What is a Disability Under the ADA?
State and federal laws prohibit discrimination based upon disability or perceived disability. Not every condition that interferes with your ability to work is considered a disability under these laws, however.
In order to qualify for protection under the disability discrimination laws, you must have a physical or mental impairment that substantially limits one or more major life activities.
In order to be "substantially limiting" under the ADA, the impairment must be either permanent or long term. This means that an injury or short term illness will likely not be considered a disability. If you have a short term condition, you may still qualify for benefits and protection under the Massachusetts Paid Family Leave Act, but may not be entitled to ask for accommodations when you return to work.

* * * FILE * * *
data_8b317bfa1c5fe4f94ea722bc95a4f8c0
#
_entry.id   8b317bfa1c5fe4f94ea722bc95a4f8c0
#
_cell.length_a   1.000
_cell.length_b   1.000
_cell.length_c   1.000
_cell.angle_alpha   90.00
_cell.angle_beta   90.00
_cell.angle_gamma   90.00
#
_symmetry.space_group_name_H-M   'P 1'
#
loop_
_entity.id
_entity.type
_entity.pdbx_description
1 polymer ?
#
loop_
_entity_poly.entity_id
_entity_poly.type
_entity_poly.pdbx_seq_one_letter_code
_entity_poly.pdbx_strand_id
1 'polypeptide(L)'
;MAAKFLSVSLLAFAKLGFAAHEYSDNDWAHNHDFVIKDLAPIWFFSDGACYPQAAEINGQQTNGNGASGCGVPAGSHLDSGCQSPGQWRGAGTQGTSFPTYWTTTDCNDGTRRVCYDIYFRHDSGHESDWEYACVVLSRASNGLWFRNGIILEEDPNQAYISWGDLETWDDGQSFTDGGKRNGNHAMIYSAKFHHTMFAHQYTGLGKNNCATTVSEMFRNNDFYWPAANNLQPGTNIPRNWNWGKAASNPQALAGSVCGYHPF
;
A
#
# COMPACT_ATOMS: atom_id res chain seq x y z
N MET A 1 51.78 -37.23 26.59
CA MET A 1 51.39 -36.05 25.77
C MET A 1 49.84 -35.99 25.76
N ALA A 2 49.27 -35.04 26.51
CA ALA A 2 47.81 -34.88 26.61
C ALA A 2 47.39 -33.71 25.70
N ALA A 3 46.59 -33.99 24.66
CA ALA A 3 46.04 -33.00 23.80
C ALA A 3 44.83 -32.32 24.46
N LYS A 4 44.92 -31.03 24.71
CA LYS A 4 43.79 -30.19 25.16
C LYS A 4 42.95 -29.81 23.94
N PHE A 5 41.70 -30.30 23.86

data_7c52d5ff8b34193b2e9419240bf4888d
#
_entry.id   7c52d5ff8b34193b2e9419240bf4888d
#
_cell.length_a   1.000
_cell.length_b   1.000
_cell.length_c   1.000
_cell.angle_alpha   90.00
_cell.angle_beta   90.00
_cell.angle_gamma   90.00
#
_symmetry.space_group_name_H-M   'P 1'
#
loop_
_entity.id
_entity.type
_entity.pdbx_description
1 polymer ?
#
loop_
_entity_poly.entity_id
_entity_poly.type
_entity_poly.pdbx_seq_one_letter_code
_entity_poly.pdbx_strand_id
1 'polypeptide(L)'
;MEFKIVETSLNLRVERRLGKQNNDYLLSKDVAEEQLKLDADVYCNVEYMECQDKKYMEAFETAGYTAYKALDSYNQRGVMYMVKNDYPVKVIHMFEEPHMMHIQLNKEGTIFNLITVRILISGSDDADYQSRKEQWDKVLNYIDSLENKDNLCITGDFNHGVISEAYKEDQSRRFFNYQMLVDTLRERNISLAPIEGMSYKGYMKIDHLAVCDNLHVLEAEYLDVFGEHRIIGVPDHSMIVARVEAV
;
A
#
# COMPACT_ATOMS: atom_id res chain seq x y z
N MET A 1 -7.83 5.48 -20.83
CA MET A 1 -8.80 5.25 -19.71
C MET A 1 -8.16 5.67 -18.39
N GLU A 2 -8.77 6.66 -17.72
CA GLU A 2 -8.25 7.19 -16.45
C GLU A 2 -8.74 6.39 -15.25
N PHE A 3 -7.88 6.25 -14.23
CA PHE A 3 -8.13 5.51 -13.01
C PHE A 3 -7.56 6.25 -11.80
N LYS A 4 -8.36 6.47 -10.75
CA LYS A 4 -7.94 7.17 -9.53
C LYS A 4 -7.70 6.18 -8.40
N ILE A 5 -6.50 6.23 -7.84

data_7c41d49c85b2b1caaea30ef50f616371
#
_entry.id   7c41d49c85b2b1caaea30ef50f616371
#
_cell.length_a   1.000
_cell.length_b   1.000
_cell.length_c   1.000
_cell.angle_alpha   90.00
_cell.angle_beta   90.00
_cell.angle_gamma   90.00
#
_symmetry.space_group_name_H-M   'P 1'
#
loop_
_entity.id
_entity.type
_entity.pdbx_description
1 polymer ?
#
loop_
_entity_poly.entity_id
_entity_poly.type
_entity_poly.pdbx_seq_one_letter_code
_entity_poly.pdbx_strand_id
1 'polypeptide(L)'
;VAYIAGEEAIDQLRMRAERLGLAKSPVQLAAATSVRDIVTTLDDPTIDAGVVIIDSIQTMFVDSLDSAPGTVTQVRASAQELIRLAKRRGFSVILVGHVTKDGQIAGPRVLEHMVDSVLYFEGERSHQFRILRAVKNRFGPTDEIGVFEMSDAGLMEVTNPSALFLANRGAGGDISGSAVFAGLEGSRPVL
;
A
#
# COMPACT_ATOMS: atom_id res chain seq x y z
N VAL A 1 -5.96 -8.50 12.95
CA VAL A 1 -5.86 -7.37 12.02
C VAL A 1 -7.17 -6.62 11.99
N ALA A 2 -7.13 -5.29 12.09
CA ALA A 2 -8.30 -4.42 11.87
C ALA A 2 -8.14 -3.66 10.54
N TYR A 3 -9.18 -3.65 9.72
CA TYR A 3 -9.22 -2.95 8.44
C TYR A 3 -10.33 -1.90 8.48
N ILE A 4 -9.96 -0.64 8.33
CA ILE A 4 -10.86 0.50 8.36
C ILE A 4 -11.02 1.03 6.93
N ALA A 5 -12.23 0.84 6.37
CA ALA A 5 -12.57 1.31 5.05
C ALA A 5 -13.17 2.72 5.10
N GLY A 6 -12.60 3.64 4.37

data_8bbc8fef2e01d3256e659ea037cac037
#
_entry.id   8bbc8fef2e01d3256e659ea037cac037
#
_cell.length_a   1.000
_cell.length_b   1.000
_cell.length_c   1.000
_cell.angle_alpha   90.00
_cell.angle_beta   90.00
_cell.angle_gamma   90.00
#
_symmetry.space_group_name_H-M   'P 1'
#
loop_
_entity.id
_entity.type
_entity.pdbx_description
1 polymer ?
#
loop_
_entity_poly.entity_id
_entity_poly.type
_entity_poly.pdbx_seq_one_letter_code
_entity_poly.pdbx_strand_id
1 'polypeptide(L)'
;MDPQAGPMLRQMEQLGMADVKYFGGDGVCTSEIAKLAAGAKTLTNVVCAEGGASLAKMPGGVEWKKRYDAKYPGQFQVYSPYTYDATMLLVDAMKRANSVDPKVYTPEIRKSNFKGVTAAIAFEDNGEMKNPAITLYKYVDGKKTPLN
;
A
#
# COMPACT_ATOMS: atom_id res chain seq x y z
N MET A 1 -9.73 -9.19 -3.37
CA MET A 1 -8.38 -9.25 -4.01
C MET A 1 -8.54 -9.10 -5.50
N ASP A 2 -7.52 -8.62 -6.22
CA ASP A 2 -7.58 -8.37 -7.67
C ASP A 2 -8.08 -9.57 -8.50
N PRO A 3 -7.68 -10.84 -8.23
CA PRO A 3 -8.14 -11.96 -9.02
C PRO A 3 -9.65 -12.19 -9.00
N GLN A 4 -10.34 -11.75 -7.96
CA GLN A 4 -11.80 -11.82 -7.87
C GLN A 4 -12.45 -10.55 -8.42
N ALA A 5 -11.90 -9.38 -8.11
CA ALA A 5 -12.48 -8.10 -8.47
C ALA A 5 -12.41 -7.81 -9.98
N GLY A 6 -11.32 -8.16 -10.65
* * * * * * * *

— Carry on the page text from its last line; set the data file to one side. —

In addition to the long term nature of the condition, it must substantially limit a "major life activity." Things that are recognized as major life activities include walking, seeing, reading, bending and communicating. It also includes major bodily functions. These can include the immune system and digestive, bowel, bladder, respiratory, neurological, circulatory, endocrine and reproductive functions.
Learn more here about disability discrimination.
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